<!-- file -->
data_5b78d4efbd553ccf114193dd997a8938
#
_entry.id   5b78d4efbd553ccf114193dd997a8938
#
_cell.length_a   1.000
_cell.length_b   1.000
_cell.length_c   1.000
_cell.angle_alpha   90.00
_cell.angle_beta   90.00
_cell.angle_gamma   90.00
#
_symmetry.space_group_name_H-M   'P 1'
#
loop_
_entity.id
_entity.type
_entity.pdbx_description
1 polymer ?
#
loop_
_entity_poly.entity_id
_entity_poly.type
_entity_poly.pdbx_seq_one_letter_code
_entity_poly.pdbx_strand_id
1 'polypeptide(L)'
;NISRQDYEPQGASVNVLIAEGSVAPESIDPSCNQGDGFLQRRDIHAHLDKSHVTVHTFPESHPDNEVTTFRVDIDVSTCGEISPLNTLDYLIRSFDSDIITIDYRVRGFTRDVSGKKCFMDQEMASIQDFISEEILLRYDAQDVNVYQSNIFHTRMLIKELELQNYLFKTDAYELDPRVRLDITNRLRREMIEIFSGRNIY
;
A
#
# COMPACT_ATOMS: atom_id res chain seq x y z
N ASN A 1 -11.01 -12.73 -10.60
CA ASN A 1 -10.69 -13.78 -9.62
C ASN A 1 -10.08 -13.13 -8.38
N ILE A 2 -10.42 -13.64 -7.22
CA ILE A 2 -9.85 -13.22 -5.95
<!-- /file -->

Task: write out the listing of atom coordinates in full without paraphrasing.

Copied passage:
data_5b78d4efbd553ccf114193dd997a8938
#
_entry.id   5b78d4efbd553ccf114193dd997a8938
#
_cell.length_a   1.000
_cell.length_b   1.000
_cell.length_c   1.000
_cell.angle_alpha   90.00
_cell.angle_beta   90.00
_cell.angle_gamma   90.00
#
_symmetry.space_group_name_H-M   'P 1'
#
loop_
_entity.id
_entity.type
_entity.pdbx_description
1 polymer ?
#
loop_
_entity_poly.entity_id
_entity_poly.type
_entity_poly.pdbx_seq_one_letter_code
_entity_poly.pdbx_strand_id
1 'polypeptide(L)'
;NISRQDYEPQGASVNVLIAEGSVAPESIDPSCNQGDGFLQRRDIHAHLDKSHVTVHTFPESHPDNEVTTFRVDIDVSTCGEISPLNTLDYLIRSFDSDIITIDYRVRGFTRDVSGKKCFMDQEMASIQDFISEEILLRYDAQDVNVYQSNIFHTRMLIKELELQNYLFKTDAYELDPRVRLDITNRLRREMIEIFSGRNIY
;
A
#
# COMPACT_ATOMS: atom_id res chain seq x y z
N ASN A 1 -11.01 -12.73 -10.60
CA ASN A 1 -10.69 -13.78 -9.62
C ASN A 1 -10.08 -13.13 -8.38
N ILE A 2 -10.42 -13.64 -7.22
CA ILE A 2 -9.85 -13.22 -5.95